And the same thing is true for every young person. So I want to say that I was so impressed when I read about these programs, and I have been almost obsessed with this juvenile crime problem, not only because it makes our people feel less safe but because of what has happened to all these kids we're losing. And I just also want to say one other thing to urge you to support the Governor and you've got your County Commissioner and the Mayor here, the two Senators are here -- just now coming into our schools there is another baby boom generation. A lot of people don't know this and haven't focussed on this yet.

I'm the oldest of the children born right after World War II, and we're the biggest -- the people of my age and down, about 15 or 16 years younger than me, are the biggest group of Americans ever born into this country. There is now a group just now starting into grade school that, when they get in their school years, will be slightly bigger than we are as a generation. And if we don't turn this juvenile crime problem around by the time they're 13 to 16, you cannot imagine what we're going to be grappling with. These young people are actually in a group of Americans that aren't particularly numerous. Their parents were of a generation where people had relatively fewer children, and there weren't so many people in their child-bearing years.

I don't want to use this -- this will sound wrong, but these kids have, in a way, by going through this, have given us a chance to figure out for future generations how to rescue young people and support mothers like Joy. And we better take advantage of them and we better do it now, because if we wait another five or six years, the dimensions of the problem will be roughly two to three times greater than they are now. And it will be unmanageable.

So I still -- my own view is the right thing for the national government to do is to provide the resources and the legal and other support necessary to let communities pick those programs that are most likely to work best for them, because not every program works the same in every place. And the truth is that every one of these programs, you've got to have some caring adult and some system that works -- somebody who can stand up like this gentleman down here and get a round of applause because the kids relate to him -- or her, as the case may be.

So I don't think that we should be prescribing what works. What we have tried to do, in our administration, is go around and find things that are working, and if people are having some trouble spreading it, like the uniform policy, the curfews, or whatever, we try to help them do that. And otherwise, we try to provide what money we could pass in the Congress to let the communities decide what works best. And that's what I think we should do.

SENATOR REID: Mr. President.

THE PRESIDENT: Senator Reid.

SENATOR REID: You've been very modest in responding to Kirby Burgess' question about why aren't there more programs like this. I think that it's fair to say as a member of Congress how we have had to struggle the last year and a half to save programs like Drug-Free Schools, School-to-Work, fighting for some of these programs that assist people like these three young men up here. And, as I repeat, you've been very modest because this has been -- without your leadership, even those programs would be gone.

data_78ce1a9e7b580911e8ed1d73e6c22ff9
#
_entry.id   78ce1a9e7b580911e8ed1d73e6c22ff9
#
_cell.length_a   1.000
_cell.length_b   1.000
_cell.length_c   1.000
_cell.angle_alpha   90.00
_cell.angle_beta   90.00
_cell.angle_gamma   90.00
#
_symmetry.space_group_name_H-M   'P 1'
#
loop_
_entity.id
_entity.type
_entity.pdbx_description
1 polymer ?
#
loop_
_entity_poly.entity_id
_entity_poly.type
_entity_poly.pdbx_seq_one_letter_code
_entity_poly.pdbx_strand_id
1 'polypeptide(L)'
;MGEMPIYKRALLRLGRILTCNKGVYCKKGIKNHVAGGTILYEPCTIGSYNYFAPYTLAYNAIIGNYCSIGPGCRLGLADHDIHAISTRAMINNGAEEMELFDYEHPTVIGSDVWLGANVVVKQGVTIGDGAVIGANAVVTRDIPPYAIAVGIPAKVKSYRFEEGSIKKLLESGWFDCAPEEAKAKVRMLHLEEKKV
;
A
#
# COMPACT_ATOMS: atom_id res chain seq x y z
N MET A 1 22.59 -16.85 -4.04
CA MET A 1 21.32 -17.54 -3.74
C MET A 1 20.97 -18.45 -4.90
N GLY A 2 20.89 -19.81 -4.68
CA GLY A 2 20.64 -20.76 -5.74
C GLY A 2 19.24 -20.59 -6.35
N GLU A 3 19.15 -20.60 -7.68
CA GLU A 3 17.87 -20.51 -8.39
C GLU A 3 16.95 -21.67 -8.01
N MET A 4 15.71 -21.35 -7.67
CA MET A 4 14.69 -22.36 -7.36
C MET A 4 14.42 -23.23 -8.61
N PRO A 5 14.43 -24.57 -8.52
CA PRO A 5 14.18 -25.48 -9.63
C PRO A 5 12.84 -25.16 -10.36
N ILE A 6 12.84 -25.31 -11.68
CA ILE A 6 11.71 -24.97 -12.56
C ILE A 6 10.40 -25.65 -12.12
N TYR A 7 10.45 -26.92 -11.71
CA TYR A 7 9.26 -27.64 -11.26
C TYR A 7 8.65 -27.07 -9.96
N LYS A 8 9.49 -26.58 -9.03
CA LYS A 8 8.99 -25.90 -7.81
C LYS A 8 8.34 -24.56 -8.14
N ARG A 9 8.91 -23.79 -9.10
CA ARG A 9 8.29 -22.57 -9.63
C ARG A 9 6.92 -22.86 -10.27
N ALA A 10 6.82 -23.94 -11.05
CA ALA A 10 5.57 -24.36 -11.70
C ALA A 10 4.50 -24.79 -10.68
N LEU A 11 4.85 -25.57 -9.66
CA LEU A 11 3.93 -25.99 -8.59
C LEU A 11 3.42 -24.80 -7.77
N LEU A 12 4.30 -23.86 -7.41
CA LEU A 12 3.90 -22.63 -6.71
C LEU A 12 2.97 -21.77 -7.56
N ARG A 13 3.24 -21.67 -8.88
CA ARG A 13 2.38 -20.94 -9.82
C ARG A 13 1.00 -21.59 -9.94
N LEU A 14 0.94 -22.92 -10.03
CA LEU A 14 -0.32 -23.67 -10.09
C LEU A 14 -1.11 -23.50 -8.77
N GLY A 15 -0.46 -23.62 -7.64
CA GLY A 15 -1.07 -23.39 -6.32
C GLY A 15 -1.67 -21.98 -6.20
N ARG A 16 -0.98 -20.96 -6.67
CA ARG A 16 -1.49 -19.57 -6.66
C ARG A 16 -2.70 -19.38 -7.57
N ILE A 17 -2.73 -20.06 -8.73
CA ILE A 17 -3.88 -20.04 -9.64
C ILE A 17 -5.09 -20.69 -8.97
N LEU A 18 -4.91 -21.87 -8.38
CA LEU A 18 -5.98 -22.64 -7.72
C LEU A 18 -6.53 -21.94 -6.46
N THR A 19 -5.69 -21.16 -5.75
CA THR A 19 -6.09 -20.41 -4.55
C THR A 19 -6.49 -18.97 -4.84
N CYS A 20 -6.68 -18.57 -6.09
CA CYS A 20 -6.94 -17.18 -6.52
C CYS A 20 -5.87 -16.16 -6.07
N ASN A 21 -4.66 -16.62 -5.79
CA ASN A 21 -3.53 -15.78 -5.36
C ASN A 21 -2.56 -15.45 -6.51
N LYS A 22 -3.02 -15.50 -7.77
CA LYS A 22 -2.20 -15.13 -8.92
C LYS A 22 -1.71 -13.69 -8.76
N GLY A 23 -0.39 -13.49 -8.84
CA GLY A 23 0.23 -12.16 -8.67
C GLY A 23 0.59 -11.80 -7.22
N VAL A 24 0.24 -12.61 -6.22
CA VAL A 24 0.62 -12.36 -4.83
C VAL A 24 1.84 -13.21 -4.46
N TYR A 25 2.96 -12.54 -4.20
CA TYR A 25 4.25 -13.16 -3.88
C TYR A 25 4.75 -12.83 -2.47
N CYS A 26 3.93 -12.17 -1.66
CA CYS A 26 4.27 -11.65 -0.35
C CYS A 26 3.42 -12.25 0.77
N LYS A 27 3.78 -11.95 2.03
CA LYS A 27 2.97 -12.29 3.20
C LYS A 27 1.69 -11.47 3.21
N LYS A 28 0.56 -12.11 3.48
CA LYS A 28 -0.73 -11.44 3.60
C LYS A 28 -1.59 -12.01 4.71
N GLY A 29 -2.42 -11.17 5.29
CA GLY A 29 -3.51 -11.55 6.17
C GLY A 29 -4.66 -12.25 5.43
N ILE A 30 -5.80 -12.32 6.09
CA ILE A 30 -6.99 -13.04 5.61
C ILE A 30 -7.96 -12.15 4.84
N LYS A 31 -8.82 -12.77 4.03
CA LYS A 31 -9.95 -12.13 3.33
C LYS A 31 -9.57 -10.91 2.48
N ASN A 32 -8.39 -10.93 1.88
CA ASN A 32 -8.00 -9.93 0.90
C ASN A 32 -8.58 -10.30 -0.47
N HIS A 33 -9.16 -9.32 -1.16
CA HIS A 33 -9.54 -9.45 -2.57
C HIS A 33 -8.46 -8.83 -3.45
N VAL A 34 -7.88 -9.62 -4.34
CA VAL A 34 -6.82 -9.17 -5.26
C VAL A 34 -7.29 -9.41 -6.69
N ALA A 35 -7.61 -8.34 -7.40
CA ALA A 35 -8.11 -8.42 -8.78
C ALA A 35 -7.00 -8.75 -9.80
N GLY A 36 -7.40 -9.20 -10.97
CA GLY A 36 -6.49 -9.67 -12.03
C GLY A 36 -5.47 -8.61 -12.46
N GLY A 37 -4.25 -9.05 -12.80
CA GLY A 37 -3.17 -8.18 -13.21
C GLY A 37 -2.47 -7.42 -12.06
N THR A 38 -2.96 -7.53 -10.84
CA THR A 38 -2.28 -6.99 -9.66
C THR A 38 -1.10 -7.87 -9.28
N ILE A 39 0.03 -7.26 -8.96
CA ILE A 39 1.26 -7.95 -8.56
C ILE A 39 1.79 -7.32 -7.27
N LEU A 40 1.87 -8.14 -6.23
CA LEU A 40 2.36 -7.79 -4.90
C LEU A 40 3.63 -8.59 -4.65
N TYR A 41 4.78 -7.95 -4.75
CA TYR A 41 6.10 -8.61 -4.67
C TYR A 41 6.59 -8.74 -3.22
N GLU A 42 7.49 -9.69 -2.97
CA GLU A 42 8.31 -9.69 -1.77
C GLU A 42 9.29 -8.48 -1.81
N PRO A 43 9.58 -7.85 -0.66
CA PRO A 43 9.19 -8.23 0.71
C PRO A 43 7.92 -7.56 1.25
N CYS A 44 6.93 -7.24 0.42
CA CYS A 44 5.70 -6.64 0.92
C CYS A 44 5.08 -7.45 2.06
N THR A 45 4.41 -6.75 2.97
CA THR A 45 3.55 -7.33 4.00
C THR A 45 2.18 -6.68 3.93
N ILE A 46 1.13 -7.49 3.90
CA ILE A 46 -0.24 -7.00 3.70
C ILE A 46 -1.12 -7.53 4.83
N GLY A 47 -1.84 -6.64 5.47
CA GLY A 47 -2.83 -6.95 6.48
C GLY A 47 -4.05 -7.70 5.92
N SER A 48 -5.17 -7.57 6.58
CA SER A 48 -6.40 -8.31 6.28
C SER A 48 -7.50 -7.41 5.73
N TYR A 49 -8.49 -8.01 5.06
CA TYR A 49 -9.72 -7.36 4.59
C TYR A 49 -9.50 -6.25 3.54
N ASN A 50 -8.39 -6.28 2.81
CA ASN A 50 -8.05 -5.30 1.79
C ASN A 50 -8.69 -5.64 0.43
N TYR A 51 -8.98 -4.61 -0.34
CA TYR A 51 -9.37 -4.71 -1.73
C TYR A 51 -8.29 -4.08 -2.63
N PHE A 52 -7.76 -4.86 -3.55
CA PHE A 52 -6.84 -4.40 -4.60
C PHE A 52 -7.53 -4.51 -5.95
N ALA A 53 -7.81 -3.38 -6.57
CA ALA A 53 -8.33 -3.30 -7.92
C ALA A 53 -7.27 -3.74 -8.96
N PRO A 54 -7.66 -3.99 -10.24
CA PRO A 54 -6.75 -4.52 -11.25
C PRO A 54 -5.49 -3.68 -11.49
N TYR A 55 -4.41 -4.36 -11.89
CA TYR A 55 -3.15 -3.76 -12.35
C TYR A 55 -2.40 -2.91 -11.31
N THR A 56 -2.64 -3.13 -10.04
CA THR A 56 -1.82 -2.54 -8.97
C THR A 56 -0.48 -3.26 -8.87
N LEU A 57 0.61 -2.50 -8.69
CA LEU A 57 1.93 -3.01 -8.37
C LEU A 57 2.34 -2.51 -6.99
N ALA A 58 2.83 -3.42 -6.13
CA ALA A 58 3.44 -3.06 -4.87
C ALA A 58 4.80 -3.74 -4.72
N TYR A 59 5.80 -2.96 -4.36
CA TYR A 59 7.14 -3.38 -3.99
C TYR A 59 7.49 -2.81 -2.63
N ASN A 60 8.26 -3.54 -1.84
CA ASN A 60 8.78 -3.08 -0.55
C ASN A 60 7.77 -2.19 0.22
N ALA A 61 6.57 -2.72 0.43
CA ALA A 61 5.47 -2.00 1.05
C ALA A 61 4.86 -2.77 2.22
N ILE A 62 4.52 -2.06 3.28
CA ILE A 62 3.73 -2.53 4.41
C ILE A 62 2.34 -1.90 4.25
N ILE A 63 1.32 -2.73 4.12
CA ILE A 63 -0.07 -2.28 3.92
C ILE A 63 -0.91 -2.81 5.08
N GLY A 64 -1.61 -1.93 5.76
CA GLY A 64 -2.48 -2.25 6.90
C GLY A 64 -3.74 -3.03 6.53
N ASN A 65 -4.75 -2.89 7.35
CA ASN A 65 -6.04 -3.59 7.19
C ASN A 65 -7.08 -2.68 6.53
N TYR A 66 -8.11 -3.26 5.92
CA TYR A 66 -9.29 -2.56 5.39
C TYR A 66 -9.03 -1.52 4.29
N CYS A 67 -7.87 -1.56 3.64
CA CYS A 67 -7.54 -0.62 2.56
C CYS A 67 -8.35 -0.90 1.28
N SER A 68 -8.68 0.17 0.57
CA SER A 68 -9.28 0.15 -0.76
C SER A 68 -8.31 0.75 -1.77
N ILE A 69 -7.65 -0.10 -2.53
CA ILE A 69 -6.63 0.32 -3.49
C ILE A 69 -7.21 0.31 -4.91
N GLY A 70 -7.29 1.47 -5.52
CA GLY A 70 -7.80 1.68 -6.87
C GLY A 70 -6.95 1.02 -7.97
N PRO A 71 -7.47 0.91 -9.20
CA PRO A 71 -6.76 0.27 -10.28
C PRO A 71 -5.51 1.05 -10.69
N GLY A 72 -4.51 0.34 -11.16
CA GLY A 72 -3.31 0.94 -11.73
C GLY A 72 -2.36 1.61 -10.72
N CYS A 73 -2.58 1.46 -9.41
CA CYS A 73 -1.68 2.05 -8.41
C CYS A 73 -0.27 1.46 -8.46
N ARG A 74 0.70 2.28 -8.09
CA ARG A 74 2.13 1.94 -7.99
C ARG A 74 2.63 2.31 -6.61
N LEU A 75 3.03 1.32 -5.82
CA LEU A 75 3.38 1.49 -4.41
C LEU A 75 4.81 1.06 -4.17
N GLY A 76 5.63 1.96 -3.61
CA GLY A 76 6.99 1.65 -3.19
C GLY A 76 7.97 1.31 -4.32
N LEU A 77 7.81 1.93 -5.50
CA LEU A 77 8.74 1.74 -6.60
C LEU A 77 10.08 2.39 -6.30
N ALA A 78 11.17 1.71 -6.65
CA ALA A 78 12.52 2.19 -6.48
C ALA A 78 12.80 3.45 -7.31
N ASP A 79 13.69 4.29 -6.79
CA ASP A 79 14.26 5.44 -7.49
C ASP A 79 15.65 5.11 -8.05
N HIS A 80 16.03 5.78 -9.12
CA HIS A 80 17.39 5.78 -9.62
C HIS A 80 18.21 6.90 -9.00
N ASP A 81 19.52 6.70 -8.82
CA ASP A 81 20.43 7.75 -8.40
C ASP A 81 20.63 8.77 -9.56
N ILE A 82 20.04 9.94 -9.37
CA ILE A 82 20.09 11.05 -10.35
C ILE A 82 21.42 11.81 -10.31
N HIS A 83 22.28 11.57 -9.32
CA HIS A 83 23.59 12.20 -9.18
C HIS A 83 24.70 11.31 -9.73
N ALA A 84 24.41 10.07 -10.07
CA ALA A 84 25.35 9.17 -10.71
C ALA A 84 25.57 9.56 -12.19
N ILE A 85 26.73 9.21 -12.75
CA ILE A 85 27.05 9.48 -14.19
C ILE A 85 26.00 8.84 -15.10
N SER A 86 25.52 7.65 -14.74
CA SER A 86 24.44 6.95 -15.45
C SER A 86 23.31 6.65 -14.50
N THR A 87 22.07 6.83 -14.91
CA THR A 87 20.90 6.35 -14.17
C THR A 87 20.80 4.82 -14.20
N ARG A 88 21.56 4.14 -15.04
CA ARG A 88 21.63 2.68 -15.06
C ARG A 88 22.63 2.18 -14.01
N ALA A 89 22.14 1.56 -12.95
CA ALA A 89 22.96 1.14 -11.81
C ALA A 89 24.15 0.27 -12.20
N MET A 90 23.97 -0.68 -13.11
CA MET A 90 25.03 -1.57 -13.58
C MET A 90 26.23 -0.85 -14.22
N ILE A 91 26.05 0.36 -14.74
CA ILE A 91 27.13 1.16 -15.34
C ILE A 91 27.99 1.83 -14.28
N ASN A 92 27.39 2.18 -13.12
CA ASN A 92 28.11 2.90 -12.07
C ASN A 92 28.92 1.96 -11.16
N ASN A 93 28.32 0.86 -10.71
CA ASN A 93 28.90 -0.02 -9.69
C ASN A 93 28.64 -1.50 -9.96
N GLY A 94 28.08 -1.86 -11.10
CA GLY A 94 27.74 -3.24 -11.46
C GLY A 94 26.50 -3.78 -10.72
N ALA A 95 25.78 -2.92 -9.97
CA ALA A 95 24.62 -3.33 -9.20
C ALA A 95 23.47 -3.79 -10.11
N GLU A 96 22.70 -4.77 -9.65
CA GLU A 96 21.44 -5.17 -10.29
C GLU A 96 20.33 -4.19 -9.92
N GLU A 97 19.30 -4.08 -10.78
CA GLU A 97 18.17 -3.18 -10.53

THE PRESIDENT: Well, to be explicit, when we fought the Crime Bill in 1994, there were people who basically said, all Washington should do is pass penalties and build prisons; that we shouldn't put the police out there. We shouldn't ban assault weapons. We shouldn't have a waiting period for hand guns. And that it was a waste of money to give funds to communities for these prevention programs. You remember the debate very well.

And the most important thing I want to focus on today, I mean, I think the evidence is clear now on what we did on the others -- that we were right. But the most important thing is we didn't win the whole fight on the prevention programs, as you know, although both of you tried to help me. But when you see programs like this, you just have to say that every one of these -- every young person in the country -- every person like Stanley Johnson in the country ought to be in one of these programs who needs it. (Applause.) And until that happens, it shouldn't be a -- (applause) -- that ought to be a test.

But maybe we'll turn it around now -- thanks to all of you.

Q Mr. President, we have time for one more question, either from you or something you want to say. We certainly can -- I'd like to pose one question then, because I think it's, in fairness to this panel discussion and as an administrator, I want to know what we can do to improve our services. Does Shane or you, Anthony or Stanley -- anything that we can do to improve services for young people to keep them out of drugs, gangs, and problems like some of the kind you've gone through? Any last-minute thoughts on that?